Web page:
|Posted by Russell on August 2, 2014 at 3:45 PM|
Vanderbilt's College World Series home run hero John Norwood has played his last game as a Commodore. After winning the CWS and tearing it up in the Cape Cod Summer League, Norwood has signed a free agent contract with the Miami Marlins. The news was first reported by Matt Schneidman, who is the beat writer for Norwood's summer team, the Cotuit Kettleers. Norwood was hitting .324 in 18 games during his stint with the Keetleers.
This may seem like a late signing, as it does come after the MLB Draft signing deadline. However, it is a legal signing as Norwood was passed over by all 32 teams in June's draft, making him a free agent. The MLB First Year Player Draft Rules state:
"A player who is eligible to be selected and is passed over by every Club becomes a free agent and may sign with any Club until the player enters, or returns to, a four-year college full-time or enters, or returns to, a junior college."
Because school has not yet started, Norwood is completely eligible make this type of move. Teams likely shied away from Norwood during the draft due to his lack of college production (Norwood struggled early in the 2014) and the fact that he had turned down a massive signing bonus from the Toronto Blue Jays out of high school. After his stellar postseason and outstanding performance during his Cape Cod stint, Norwood's stock skyrocketed.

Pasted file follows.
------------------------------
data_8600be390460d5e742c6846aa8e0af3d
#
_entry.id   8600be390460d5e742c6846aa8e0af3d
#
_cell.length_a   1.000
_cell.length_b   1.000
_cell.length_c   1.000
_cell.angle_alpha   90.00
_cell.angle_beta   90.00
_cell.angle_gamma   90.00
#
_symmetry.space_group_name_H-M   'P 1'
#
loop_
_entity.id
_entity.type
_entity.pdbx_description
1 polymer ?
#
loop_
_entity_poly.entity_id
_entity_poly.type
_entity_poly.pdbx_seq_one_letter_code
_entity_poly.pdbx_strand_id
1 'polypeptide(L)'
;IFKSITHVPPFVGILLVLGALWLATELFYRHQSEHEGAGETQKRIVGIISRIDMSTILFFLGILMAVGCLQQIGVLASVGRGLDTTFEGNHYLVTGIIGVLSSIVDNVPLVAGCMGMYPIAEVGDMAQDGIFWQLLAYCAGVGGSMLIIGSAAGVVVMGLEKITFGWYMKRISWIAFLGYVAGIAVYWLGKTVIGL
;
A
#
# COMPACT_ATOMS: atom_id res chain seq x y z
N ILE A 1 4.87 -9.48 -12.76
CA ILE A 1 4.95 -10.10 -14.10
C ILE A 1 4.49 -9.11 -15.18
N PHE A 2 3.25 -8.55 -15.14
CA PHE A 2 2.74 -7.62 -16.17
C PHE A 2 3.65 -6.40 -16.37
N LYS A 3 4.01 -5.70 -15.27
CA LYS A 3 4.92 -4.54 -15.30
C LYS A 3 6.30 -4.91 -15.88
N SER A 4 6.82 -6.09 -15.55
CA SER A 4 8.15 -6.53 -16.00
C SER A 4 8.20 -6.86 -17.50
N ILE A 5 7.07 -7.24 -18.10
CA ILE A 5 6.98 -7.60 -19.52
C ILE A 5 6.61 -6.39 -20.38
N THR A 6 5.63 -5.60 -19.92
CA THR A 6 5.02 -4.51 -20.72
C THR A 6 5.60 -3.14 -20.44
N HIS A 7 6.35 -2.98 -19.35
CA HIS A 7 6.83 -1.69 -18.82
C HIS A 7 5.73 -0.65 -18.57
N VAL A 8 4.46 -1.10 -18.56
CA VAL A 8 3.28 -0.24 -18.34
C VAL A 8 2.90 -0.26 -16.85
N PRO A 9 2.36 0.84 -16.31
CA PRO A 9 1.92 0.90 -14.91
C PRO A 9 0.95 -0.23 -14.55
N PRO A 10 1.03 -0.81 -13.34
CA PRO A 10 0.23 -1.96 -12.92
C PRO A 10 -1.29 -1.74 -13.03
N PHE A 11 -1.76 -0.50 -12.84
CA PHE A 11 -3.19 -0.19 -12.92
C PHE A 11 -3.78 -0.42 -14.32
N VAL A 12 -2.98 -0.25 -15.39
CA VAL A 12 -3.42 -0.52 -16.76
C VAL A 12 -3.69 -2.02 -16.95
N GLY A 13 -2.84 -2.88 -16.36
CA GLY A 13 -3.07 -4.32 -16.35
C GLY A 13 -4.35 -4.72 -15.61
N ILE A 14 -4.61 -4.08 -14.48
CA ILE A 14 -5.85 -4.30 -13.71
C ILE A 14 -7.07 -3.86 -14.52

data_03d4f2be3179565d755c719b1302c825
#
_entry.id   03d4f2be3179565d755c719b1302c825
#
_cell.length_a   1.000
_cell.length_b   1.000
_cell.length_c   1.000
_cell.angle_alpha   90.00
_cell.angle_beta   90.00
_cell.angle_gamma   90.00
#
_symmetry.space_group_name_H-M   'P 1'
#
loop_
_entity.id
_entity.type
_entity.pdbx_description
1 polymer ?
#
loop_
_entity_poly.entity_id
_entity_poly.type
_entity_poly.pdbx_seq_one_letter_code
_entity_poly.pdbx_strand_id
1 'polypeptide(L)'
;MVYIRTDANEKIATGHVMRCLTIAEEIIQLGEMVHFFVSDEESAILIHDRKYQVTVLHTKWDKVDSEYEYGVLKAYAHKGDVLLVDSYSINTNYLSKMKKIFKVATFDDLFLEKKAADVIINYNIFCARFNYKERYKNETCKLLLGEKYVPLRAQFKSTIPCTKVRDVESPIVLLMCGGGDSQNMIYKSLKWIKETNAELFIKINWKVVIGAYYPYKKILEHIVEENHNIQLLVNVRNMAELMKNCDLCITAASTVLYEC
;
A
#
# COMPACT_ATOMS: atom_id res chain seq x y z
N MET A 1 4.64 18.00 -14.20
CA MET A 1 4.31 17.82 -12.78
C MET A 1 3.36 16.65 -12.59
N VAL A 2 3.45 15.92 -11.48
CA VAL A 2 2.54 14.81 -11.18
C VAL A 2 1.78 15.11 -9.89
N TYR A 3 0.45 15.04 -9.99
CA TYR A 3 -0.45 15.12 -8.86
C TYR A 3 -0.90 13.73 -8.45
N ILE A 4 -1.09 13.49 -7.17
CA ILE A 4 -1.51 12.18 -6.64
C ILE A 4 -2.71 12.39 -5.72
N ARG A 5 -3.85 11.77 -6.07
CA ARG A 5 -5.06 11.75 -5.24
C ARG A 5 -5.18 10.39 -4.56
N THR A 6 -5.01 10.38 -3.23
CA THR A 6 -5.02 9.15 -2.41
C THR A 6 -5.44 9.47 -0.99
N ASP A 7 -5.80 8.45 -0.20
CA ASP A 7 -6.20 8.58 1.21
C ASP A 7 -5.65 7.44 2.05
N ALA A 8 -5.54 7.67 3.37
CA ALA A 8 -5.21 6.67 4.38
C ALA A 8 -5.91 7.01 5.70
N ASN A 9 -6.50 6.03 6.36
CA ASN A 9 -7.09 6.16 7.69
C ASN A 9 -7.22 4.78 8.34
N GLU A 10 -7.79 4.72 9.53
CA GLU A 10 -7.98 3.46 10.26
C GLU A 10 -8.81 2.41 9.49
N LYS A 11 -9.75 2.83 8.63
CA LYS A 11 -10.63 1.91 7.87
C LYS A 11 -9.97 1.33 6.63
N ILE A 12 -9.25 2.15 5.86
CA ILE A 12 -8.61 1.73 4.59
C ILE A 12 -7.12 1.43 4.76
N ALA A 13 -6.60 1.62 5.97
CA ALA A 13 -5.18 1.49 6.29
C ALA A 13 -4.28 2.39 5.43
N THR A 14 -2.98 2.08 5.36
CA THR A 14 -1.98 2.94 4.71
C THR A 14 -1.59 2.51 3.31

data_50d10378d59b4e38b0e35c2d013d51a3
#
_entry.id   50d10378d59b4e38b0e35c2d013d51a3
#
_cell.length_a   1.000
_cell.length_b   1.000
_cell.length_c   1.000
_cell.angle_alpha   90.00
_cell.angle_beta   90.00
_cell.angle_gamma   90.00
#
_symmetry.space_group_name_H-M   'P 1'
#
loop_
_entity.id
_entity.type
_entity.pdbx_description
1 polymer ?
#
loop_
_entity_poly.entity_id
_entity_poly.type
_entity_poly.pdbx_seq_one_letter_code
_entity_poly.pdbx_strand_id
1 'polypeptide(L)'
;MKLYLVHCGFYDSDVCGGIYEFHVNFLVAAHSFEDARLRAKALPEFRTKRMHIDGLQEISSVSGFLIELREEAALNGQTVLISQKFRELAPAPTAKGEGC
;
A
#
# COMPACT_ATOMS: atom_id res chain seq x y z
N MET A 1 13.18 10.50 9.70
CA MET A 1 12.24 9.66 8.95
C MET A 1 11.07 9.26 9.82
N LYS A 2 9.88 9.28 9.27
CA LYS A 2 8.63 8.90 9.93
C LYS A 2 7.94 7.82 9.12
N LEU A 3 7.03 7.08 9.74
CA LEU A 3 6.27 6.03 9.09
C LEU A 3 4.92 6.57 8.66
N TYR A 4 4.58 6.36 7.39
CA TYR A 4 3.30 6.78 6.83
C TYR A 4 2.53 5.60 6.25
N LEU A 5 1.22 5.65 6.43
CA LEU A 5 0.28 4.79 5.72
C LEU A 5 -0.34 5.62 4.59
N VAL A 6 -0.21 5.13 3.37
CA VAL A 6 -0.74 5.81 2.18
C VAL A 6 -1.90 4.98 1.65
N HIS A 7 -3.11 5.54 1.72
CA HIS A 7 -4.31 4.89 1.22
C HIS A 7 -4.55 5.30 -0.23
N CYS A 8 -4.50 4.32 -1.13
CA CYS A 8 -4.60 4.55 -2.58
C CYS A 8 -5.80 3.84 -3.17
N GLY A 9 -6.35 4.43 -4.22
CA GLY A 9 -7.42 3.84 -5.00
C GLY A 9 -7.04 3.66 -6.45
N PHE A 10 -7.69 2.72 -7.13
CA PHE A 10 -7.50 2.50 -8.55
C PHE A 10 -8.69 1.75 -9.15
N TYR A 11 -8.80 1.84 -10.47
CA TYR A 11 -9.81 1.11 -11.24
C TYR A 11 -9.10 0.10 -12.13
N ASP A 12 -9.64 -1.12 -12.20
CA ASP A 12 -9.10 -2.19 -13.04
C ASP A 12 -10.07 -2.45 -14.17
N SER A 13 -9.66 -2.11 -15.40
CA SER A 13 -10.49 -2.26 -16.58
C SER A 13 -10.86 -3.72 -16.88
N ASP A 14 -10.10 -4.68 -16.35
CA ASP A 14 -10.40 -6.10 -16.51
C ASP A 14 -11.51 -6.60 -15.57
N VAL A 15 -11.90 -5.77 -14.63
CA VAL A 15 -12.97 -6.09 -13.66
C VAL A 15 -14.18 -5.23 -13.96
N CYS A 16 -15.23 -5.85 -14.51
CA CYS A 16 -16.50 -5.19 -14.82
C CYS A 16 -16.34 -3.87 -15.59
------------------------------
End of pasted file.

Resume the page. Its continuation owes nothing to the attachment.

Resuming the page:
While a massive loss for Vanderbilt, this decision makes sense from Norwood's perspective. Being a free agent, he was able to pick the right team and right situation for himself. Also, Norwood had leverage when it came to negotiating the contract. He could have easily returned for his senior season and just wait to get drafted next summer. Norwood likely received a significant signing bonus because of this, a rarity for undrafted free agents in baseball.
Norwood has reported to the Bataiva Muckdogs of the NYPL. Norwood went 1 for 3 with a single in his debut on August 6th.
UPDATE: Norwood's signing bonus was very large, as predicted. He received $275,000 from the Marlins, which is equivalent to what an early 6th round draft pick received for a slot value bonus.